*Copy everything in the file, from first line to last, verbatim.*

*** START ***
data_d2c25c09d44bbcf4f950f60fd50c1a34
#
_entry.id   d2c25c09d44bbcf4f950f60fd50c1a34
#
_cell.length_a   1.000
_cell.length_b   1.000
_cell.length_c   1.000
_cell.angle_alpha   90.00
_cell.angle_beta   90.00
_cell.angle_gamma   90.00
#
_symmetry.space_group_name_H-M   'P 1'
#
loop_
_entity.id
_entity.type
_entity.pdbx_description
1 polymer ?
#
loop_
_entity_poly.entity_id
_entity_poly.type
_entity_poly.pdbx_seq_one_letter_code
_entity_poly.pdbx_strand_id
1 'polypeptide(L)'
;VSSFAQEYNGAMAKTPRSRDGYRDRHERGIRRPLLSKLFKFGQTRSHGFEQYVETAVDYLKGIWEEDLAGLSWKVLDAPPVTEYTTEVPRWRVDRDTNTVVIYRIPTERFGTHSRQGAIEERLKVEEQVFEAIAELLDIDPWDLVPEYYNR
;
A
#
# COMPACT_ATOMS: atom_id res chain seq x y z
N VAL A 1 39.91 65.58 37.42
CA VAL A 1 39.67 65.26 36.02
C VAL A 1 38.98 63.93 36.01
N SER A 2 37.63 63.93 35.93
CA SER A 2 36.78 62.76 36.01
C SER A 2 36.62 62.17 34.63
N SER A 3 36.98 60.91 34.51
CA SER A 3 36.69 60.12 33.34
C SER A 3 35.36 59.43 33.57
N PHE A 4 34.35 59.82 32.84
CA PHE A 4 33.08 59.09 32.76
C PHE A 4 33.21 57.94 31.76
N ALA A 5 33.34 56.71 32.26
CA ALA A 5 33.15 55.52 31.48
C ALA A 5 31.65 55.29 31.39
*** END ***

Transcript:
data_d2c25c09d44bbcf4f950f60fd50c1a34
#
_entry.id   d2c25c09d44bbcf4f950f60fd50c1a34
#
_cell.length_a   1.000
_cell.length_b   1.000
_cell.length_c   1.000
_cell.angle_alpha   90.00
_cell.angle_beta   90.00
_cell.angle_gamma   90.00
#
_symmetry.space_group_name_H-M   'P 1'
#
loop_
_entity.id
_entity.type
_entity.pdbx_description
1 polymer ?
#
loop_
_entity_poly.entity_id
_entity_poly.type
_entity_poly.pdbx_seq_one_letter_code
_entity_poly.pdbx_strand_id
1 'polypeptide(L)'
;VSSFAQEYNGAMAKTPRSRDGYRDRHERGIRRPLLSKLFKFGQTRSHGFEQYVETAVDYLKGIWEEDLAGLSWKVLDAPPVTEYTTEVPRWRVDRDTNTVVIYRIPTERFGTHSRQGAIEERLKVEEQVFEAIAELLDIDPWDLVPEYYNR
;
A
#
# COMPACT_ATOMS: atom_id res chain seq x y z
N VAL A 1 39.91 65.58 37.42
CA VAL A 1 39.67 65.26 36.02
C VAL A 1 38.98 63.93 36.01
N SER A 2 37.63 63.93 35.93
CA SER A 2 36.78 62.76 36.01
C SER A 2 36.62 62.17 34.63
N SER A 3 36.98 60.91 34.51
CA SER A 3 36.69 60.12 33.34
C SER A 3 35.36 59.43 33.57
N PHE A 4 34.35 59.82 32.84
CA PHE A 4 33.08 59.09 32.76
C PHE A 4 33.21 57.94 31.76
N ALA A 5 33.34 56.71 32.26
CA ALA A 5 33.15 55.52 31.48
C ALA A 5 31.65 55.29 31.39